Developing HR Policies & Minimum Legal HR Requirements

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Developing HR Policies & Minimum Legal HR Requirements

2021-12-02T09:16:22+00:00 December 1st, 2021|News, All, Company News, HR News|

What are HR policies and why are they important?

HR policies are a written description of rights and responsibilities of employers and employees. There are certain HR policies that are required by law and others that it would be wise to have. Both should be in written form. If a policy is well developed and clearly written, it helps communication with employees, clarifies expectations and makes sure that everyone is treated in a consistent and fair way. These are all important factors for creating a desirable culture for your organisation, and they minimise your exposure to legal risk.

Organisations introduce HR policies for very different reasons. These can include:

  • needing to comply with existing or new legislation, including European directives and case law
  • wishing to develop a more formal and consistent approach to meet their needs as they grow and develop, for example, on flexible working hours
  • supporting their general management strategy and Vision, Mission and Values
  • following the latest developments in effective people management
  • dealing with internal change
  • keeping up with competitors – for example, policies may be reviewed in order to attract or retain employees

A small organisation is likely to need just a few HR policies and procedures. As your organisation grows, or the environment in which it operates alters, your requirement for HR policies will change. Your policies and procedures will need to be reviewed and, perhaps, new ones introduced. It is important to remember that however well the policies and procedures are written and communicated, it is the implementation that is crucial for them to be effective.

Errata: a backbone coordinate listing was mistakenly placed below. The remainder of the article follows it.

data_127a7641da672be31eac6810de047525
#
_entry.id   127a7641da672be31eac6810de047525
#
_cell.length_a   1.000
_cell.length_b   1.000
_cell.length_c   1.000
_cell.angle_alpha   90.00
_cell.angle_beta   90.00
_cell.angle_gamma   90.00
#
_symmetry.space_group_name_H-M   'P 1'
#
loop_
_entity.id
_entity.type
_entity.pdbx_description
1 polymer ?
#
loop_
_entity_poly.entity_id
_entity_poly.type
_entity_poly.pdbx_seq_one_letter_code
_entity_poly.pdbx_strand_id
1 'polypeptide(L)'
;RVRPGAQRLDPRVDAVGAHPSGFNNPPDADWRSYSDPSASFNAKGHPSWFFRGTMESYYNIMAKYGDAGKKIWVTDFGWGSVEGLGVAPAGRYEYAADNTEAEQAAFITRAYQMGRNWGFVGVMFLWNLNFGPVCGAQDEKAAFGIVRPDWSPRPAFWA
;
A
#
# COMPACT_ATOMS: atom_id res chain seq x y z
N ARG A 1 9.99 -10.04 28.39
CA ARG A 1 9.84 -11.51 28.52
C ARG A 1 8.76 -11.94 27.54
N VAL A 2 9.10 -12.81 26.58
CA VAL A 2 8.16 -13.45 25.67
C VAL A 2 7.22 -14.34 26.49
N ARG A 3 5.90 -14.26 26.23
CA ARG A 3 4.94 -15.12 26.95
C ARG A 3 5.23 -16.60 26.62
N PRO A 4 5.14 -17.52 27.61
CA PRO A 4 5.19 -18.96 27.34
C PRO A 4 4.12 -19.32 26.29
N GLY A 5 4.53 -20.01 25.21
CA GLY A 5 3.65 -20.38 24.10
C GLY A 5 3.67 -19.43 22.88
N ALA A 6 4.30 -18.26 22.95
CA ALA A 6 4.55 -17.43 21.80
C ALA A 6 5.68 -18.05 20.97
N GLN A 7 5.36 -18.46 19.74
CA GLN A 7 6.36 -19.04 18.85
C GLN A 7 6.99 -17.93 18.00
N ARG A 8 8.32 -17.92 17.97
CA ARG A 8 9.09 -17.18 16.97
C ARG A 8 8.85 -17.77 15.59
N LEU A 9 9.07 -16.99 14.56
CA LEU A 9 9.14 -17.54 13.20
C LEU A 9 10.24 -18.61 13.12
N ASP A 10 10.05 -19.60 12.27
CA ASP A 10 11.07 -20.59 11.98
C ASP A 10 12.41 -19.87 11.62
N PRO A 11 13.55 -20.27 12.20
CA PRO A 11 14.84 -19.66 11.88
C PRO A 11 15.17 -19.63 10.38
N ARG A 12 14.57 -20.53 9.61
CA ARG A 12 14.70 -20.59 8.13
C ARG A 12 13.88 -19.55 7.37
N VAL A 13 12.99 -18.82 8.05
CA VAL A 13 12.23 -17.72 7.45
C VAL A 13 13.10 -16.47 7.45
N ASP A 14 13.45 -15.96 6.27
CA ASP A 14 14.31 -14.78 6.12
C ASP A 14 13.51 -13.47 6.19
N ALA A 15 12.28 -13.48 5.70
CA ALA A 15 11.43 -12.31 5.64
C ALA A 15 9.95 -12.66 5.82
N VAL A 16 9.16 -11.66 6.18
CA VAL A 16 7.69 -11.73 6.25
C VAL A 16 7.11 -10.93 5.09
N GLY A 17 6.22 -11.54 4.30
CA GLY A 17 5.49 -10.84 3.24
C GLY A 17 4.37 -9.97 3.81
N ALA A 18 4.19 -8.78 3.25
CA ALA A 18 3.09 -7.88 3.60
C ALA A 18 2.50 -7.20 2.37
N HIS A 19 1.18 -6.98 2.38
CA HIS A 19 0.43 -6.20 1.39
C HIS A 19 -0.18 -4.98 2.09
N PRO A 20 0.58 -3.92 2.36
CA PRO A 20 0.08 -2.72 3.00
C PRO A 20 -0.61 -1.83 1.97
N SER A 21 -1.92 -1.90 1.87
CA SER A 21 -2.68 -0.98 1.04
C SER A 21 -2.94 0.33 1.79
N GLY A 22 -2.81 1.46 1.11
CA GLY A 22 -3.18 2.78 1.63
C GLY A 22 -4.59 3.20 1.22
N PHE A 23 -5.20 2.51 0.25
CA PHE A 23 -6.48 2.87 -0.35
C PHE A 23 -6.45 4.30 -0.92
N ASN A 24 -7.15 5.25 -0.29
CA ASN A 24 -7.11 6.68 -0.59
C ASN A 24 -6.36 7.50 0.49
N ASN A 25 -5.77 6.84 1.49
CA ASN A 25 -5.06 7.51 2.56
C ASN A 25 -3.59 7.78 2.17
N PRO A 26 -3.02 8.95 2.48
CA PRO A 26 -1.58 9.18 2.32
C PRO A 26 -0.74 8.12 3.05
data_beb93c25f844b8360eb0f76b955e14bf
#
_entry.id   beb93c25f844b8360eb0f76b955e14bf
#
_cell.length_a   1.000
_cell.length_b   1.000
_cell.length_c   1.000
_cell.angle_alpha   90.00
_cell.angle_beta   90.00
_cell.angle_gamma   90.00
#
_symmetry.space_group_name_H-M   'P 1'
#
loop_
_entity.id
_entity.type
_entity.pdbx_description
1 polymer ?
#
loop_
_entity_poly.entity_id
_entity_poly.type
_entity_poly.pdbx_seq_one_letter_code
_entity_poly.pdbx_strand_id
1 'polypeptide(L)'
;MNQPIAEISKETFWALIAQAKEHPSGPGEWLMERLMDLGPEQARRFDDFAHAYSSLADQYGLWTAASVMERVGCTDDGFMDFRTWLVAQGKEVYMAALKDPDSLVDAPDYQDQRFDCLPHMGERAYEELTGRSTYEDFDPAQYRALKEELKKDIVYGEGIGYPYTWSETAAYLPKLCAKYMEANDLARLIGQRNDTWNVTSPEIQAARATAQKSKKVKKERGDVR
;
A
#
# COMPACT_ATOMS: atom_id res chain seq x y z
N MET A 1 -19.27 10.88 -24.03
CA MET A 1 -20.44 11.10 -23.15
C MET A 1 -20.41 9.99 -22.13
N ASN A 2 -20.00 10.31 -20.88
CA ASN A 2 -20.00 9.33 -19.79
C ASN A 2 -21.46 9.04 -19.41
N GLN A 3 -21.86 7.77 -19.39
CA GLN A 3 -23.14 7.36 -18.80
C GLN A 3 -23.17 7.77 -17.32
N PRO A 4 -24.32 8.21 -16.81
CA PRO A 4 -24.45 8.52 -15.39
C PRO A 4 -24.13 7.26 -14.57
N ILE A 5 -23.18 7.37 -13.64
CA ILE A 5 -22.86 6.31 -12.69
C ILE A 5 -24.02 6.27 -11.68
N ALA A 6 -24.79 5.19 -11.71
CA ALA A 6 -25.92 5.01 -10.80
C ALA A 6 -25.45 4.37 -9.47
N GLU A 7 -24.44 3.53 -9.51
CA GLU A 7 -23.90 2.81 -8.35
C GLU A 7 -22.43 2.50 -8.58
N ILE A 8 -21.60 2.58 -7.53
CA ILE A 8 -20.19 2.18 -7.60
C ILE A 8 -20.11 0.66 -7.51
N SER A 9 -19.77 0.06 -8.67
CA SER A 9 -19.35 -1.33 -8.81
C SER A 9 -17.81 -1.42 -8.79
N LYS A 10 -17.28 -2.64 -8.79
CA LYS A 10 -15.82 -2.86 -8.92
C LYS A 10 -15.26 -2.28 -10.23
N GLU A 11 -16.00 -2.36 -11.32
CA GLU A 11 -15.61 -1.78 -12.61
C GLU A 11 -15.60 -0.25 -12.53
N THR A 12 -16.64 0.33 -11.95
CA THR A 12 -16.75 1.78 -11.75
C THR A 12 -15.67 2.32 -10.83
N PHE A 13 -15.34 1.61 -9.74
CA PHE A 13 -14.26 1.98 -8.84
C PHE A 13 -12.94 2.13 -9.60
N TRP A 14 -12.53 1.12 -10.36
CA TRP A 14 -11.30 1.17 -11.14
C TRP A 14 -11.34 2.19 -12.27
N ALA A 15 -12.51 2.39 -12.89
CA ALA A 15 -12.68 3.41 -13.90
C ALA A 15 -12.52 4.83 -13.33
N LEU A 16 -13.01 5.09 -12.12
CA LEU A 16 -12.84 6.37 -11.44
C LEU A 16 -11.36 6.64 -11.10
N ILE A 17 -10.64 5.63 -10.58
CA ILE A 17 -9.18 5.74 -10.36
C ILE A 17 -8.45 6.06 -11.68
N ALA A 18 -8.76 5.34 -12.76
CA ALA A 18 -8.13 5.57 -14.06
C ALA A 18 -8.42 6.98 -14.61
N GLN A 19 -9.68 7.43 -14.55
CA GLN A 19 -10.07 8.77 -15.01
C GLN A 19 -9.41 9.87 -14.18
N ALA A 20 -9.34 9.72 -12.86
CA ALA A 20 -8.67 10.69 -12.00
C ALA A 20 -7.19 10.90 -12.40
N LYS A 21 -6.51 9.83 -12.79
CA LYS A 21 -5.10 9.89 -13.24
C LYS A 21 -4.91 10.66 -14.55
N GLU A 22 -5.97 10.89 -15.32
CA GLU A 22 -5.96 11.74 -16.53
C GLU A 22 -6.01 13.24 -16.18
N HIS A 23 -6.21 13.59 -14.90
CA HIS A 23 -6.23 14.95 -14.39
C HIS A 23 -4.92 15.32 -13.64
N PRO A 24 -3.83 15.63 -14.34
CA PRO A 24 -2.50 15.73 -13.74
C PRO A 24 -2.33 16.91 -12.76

Employing staff for the first time

There are 6 things you need to do when employing staff for the first time.

  1. Decide how much to pay someone – you must pay your employee at least the National Minimum Wage.
  2. Check if someone has the legal right to work in the UK. You may have to do other employment checks as well.
  3. Apply for a DBS check (formerly known as a CRB check) if you work in a field that requires one, eg with vulnerable people or security.
  4. Get employment insurance – you need employers’ liability insurance as soon as you become an employer.
  5. Send details of the job (including terms and conditions) in writing to your employee. You need to give your employee a written statement of employment if you’re employing someone for more than 1 month.
  6. Tell HM Revenue and Customs (HMRC) by registering as an employer – you can do this up to 4 weeks before you pay your new staff.  

What other human resources policies do I need?

Depending on the size of your organisation, you will need to comply with the minimal legal requirements – for example, a written health and safety policy is required for any organisation with five or more employees.

Currently, all businesses should have policies on;

  • Bullying and harassment
  • Discipline/dismissal and grievance (this must be in writing)
  • Equality and diversity
  • Health and Safety (if you have more than five employees; in writing)
  • Maternity / paternity / adoption
  • Pay
  • Redundancy
  • Smoking, drugs and alcohol
  • Whistleblowing / protected disclosure
  • Working time and time off
  • Data Protection Act

Depending on your size and business, it is good practice to have other written HR policies in place; for example, a policy on the use of company facilities (email, internet and phone use). Having clear policies and procedures means that everyone knows what is expected. This means that there should be fewer problems with and between employees, and the team will work more effectively.

Additional policies you might consider having (which are not legal requirements) include:

  • Confidentiality of information
  • Patents and copyrights
  • Rewards, benefits and expenses
  • Right to search
  • Use of company facilities (phone, email, internet, etc.)
  • Training and development
  • Working for another employer
  • Hybrid Working
  • Flexible Working
  • Right to Disconnect

About Aspire HR

Headquartered in Cambridge, UK Aspire HR make Human Resources available and affordable to all companies no matter how small. Few businesses can afford a full time HR professional.

Aspire HR is your flexible HR manager; here to help you protect your business, leaving you to concentrate on what you do best – run your business. We help businesses to grow and be profitable, and we look to partner with you to build strong long-standing relationships.

Get in touch with our CIPD accredited HR Consultants today on 01223 855441.

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